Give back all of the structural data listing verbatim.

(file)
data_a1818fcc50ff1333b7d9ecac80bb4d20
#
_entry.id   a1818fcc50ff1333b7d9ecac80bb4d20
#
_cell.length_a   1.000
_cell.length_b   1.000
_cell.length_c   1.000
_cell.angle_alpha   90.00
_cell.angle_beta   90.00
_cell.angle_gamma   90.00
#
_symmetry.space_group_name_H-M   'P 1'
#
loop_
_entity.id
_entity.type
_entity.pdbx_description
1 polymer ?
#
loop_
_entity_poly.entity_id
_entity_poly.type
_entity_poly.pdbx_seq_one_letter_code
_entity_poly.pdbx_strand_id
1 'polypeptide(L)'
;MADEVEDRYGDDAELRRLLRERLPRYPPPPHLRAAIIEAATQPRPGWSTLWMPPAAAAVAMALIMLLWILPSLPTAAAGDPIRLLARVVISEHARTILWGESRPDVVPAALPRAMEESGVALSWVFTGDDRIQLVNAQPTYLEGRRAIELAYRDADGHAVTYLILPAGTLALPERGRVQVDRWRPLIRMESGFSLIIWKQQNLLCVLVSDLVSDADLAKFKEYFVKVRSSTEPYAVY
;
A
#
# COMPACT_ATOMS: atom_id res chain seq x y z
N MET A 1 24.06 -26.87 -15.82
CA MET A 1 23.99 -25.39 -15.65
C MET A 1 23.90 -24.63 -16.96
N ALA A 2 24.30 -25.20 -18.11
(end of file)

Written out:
data_a1818fcc50ff1333b7d9ecac80bb4d20
#
_entry.id   a1818fcc50ff1333b7d9ecac80bb4d20
#
_cell.length_a   1.000
_cell.length_b   1.000
_cell.length_c   1.000
_cell.angle_alpha   90.00
_cell.angle_beta   90.00
_cell.angle_gamma   90.00
#
_symmetry.space_group_name_H-M   'P 1'
#
loop_
_entity.id
_entity.type
_entity.pdbx_description
1 polymer ?
#
loop_
_entity_poly.entity_id
_entity_poly.type
_entity_poly.pdbx_seq_one_letter_code
_entity_poly.pdbx_strand_id
1 'polypeptide(L)'
;MADEVEDRYGDDAELRRLLRERLPRYPPPPHLRAAIIEAATQPRPGWSTLWMPPAAAAVAMALIMLLWILPSLPTAAAGDPIRLLARVVISEHARTILWGESRPDVVPAALPRAMEESGVALSWVFTGDDRIQLVNAQPTYLEGRRAIELAYRDADGHAVTYLILPAGTLALPERGRVQVDRWRPLIRMESGFSLIIWKQQNLLCVLVSDLVSDADLAKFKEYFVKVRSSTEPYAVY
;
A
#
# COMPACT_ATOMS: atom_id res chain seq x y z
N MET A 1 24.06 -26.87 -15.82
CA MET A 1 23.99 -25.39 -15.65
C MET A 1 23.90 -24.63 -16.96
N ALA A 2 24.30 -25.20 -18.11